Ahead of an expected uptick in demand for vanadium redox flow batteries (VRFB) for stationary energy storage applications, two companies on opposite sides of Australia have claimed milestones in their go-to-market strategies.
With the catastrophic impacts of climate change seen around the world, there is little time left to act but energy storage has a huge opportunity to be part of the solution, the audience at World Energy Storage Day online conference heard today.
Nickel-hydrogen batteries have been used in space for several years, but a California company adapting the technology for storing energy here on earth has raised US$100 million in a Series A funding round.
Investment tax credit (ITC) incentives for energy storage have been included in the US House of Representatives’ chief tax-writing committee, along with extensions to the solar ITC and reintroduction of a solar production tax credit (PTC).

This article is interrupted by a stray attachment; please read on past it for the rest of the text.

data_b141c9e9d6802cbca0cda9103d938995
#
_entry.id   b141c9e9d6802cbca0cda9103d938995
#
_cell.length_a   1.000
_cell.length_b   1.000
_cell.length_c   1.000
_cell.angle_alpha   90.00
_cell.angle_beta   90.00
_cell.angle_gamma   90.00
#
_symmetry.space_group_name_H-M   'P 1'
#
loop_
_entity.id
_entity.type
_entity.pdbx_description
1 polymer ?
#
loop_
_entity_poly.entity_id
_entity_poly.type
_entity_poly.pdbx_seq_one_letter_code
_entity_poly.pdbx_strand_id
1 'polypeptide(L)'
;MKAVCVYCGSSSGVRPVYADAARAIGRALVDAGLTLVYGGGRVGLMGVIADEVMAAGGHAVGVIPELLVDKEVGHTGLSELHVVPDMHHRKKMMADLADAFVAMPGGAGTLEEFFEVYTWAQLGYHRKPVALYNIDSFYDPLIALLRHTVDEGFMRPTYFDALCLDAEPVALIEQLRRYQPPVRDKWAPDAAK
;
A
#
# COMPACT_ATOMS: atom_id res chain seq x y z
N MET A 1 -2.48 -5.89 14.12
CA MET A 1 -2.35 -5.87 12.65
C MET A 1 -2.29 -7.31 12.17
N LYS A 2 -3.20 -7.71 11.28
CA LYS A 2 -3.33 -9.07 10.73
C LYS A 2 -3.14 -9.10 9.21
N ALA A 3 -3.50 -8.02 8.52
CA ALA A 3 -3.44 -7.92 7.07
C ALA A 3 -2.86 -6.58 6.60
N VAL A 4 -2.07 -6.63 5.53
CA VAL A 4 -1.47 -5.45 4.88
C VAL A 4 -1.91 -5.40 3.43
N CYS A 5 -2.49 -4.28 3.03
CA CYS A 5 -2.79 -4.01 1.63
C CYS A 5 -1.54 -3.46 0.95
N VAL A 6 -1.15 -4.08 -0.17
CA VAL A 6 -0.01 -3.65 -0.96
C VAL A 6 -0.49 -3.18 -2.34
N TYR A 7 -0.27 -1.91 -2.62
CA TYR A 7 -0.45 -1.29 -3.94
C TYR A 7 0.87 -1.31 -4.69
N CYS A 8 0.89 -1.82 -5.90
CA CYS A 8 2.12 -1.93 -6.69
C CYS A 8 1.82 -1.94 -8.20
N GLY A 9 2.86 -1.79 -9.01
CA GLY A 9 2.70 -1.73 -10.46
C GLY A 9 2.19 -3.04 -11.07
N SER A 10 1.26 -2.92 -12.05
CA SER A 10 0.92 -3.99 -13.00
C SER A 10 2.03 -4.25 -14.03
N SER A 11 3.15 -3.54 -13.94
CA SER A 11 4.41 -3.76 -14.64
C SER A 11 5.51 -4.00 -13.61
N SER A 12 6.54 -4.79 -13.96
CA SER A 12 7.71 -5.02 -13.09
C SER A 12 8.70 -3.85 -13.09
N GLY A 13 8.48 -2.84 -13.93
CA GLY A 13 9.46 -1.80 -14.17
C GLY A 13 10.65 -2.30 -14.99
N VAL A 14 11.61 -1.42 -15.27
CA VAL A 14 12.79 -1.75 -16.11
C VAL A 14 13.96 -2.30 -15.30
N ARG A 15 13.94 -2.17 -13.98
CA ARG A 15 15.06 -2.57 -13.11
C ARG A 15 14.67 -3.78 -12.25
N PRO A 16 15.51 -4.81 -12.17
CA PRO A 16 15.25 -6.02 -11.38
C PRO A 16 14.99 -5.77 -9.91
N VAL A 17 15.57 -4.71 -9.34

US Vanadium has followed up a recent commitment to ramp up its flow battery electrolyte production with a deal to secure vanadium feed material and the acquisition of a processing plant near its existing facilities in Arkansas.